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While Advanced Micro Devices and Intel Corporation do not have a lot in common when it comes to central processing units’ micro-architecture these days, both firms engage some very close approaches to enhance their x86 processors with 64-bit capabilities.

For a number of years Intel has been making tremendous efforts to penetrate high-end enterprise server market with its Itanium processor, a chip designed from the ground-up with no x86 in mind. The CPU may be considered as a pretty successful nowadays, but what Intel cannot address with it and its EPIC architecture is the volume market of web, small database servers and other applications of the same kind. The obvious problem Itanium-based servers have besides the cost is very low performance in x86 applications – the most wide-spread software in the world – what requires deploying new IA64-compatible programs making a transition to Itanium an extremely expensive task. If the transition is to costly foe large companies, there probably no ways for technology to be adopted by masses.

Advanced Micro Devices decided go another route. Historically the company could not compete with Intel for lucrative markets of high-end desktop and workstations machines, not talking about enterprise-class servers. It is pretty obvious that AMD could not afford to develop a processor incompatible with existing software infrastructure; consequently, AMD developed an x86 architecture that contained 64-bit extensions and numerous other performance tweaks. The results are AMD Opteron and AMD Athlon 64 microprocessors that form the only family of 64-bit processors able to serve various market segments from desktop to enterprise server.

The industry in general welcomed AMD 64-bit technology more warmly than Intel’s IA64, as it was more affordable and required less funds to transit on. AMD Opteron is probably a truly interesting solution for a plethora of companies because of excellent performance in 32-bit mode and 64-bit caps. Intel certainly would not like to lose highly-profitable mass market of Xeon server processors, but could not address the space with its Itanium chips. This is basically why today Intel finally introduced its IA32 chips with 64-bit enhancements adding AMD’s approach into arsenal.

64-bit extension technology is an enhancement to Intel’s IA32 architecture. The enhancement allows the processor to run newly written 64-bit code and access larger amounts of memory. These extensions do not run code written for the Intel Itanium processor, according to Intel.  

“Brief examination of 64-bit Extension Technology Software Developer’s Guide shows that 64-bit extension technology from Intel is very identical to AMD64 technology in certain cases. Both technologies are based in the same general principles,” said an X-bit labs’ analyst Ilya Gavrichenkov.

Such claim definitely raises questions on compatibility between AMD64 and Intel’s 64-bit Extensions Technology.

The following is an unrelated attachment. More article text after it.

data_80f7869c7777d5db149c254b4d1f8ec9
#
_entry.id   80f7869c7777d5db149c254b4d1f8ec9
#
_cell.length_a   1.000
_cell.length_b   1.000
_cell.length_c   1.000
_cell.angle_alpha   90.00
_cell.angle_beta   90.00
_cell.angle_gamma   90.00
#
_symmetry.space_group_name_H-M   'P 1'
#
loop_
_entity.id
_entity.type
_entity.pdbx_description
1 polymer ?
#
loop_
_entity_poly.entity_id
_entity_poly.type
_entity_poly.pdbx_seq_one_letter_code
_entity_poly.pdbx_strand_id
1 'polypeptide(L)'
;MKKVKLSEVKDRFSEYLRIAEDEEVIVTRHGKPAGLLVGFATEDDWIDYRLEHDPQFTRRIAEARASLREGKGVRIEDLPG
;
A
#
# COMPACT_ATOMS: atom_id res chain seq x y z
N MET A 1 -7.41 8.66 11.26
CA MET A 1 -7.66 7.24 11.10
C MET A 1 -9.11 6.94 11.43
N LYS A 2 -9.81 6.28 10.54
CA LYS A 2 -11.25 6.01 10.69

“Compatibility with AMD 64 does not matter. What matters is compatibility with Microsoft’s operating system. Both Intel and AMD processors have unique micro-architectures so approaches may vary but both must work the OS,” an Intel’s spokesperson said.

“Intel, just like AMD, added a special CPU mode called “64-bit sub-mode”, where 64-bit flat linear addressing, 8 new general-purpose registers (GPRs), 8 new registers for streaming SIMD extensions (SSE, SSE2 and SSE3) and 64-bit-wide GPRs are available along with instruction pointers. Similar to AMD’s 64-bit chips, Intel’s 64-bit extension technology can run in either legacy IA32 mode or IA32e mode. IA-32e mode is the mode a processor uses when running a 64-bit operating system. The IA32e mode consists of two sub-modes: 64-bit mode and compatibility mode, just like it is implemented in AMD64 architecture,” X-bit labs’ analyst explains.

Intel’s officials distinctly claim that the 64-bit Extension Technology has been fully developed by Intel, even though Intel and AMD have cross-licensing agreement.

“With both companies designing entirely different architectures, the question is whether the operating system and software ported to each processor will run on the other processor, and the answer is yes in most cases. However, Intel processors support additional features, like the SSE3 instructions and Hyper-Threading Technology, which are not supported on non-Intel platforms. As such, we believe developers will achieve maximum performance and stability by designing specifically for Intel architectures and by taking advantage of Intel's breadth of software tools and enabling services,” Intel said.

 

In case IA32e processor runs software developed with AMD64 in mind, it means that che CPUs may be as compatible as x86 processors that also incorporate entirely different architectures, but run the same software.

On February the 17th, 2004, Intel announced the company will add 64-bit extension technology to its IA32 Xeon processors code-named Nocona, future Intel Xeon processor MP for multi-processing servers code-named Potomac as well as future implementations of Pentium 4 E (Prescott) processors. This all effectively means that Intel is adding 64-bit technology across all performance processors for desktops, workstations and servers.

Well, with Intel and AMD shipping 64-bit CPUs in quantities, we are witnessing the true dawn of 64-bit computing era!

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